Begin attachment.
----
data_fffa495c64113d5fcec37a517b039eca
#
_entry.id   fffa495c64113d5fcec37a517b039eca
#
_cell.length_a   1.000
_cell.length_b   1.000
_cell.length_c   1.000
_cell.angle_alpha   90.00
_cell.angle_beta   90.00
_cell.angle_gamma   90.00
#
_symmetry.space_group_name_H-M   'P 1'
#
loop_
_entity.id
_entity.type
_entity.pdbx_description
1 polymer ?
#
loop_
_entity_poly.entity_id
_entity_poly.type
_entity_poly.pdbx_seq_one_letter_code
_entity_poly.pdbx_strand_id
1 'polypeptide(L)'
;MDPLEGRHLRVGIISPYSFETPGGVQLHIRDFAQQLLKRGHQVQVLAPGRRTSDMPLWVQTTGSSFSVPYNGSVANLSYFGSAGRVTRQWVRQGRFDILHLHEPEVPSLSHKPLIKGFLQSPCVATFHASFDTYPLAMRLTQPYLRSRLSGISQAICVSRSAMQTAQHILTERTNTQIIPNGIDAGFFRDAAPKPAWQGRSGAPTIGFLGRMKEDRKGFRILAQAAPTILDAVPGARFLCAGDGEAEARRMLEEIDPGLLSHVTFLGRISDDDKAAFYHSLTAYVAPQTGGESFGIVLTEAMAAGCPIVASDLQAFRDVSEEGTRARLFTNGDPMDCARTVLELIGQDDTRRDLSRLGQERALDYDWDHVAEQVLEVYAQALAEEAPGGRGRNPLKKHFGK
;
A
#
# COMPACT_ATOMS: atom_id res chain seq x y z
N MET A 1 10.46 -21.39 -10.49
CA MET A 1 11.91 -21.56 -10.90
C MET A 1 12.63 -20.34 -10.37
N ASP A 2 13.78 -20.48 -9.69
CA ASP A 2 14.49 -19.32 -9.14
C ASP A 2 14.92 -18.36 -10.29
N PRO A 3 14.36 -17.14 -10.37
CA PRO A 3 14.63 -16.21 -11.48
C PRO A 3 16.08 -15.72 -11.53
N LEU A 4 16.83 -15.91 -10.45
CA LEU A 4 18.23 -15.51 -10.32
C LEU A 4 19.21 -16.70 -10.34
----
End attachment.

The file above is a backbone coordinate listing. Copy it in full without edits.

data_fffa495c64113d5fcec37a517b039eca
#
_entry.id   fffa495c64113d5fcec37a517b039eca
#
_cell.length_a   1.000
_cell.length_b   1.000
_cell.length_c   1.000
_cell.angle_alpha   90.00
_cell.angle_beta   90.00
_cell.angle_gamma   90.00
#
_symmetry.space_group_name_H-M   'P 1'
#
loop_
_entity.id
_entity.type
_entity.pdbx_description
1 polymer ?
#
loop_
_entity_poly.entity_id
_entity_poly.type
_entity_poly.pdbx_seq_one_letter_code
_entity_poly.pdbx_strand_id
1 'polypeptide(L)'
;MDPLEGRHLRVGIISPYSFETPGGVQLHIRDFAQQLLKRGHQVQVLAPGRRTSDMPLWVQTTGSSFSVPYNGSVANLSYFGSAGRVTRQWVRQGRFDILHLHEPEVPSLSHKPLIKGFLQSPCVATFHASFDTYPLAMRLTQPYLRSRLSGISQAICVSRSAMQTAQHILTERTNTQIIPNGIDAGFFRDAAPKPAWQGRSGAPTIGFLGRMKEDRKGFRILAQAAPTILDAVPGARFLCAGDGEAEARRMLEEIDPGLLSHVTFLGRISDDDKAAFYHSLTAYVAPQTGGESFGIVLTEAMAAGCPIVASDLQAFRDVSEEGTRARLFTNGDPMDCARTVLELIGQDDTRRDLSRLGQERALDYDWDHVAEQVLEVYAQALAEEAPGGRGRNPLKKHFGK
;
A
#
# COMPACT_ATOMS: atom_id res chain seq x y z
N MET A 1 10.46 -21.39 -10.49
CA MET A 1 11.91 -21.56 -10.90
C MET A 1 12.63 -20.34 -10.37
N ASP A 2 13.78 -20.48 -9.69
CA ASP A 2 14.49 -19.32 -9.14
C ASP A 2 14.92 -18.36 -10.29
N PRO A 3 14.36 -17.14 -10.37
CA PRO A 3 14.63 -16.21 -11.48
C PRO A 3 16.08 -15.72 -11.53
N LEU A 4 16.83 -15.91 -10.45
CA LEU A 4 18.23 -15.51 -10.32
C LEU A 4 19.21 -16.70 -10.34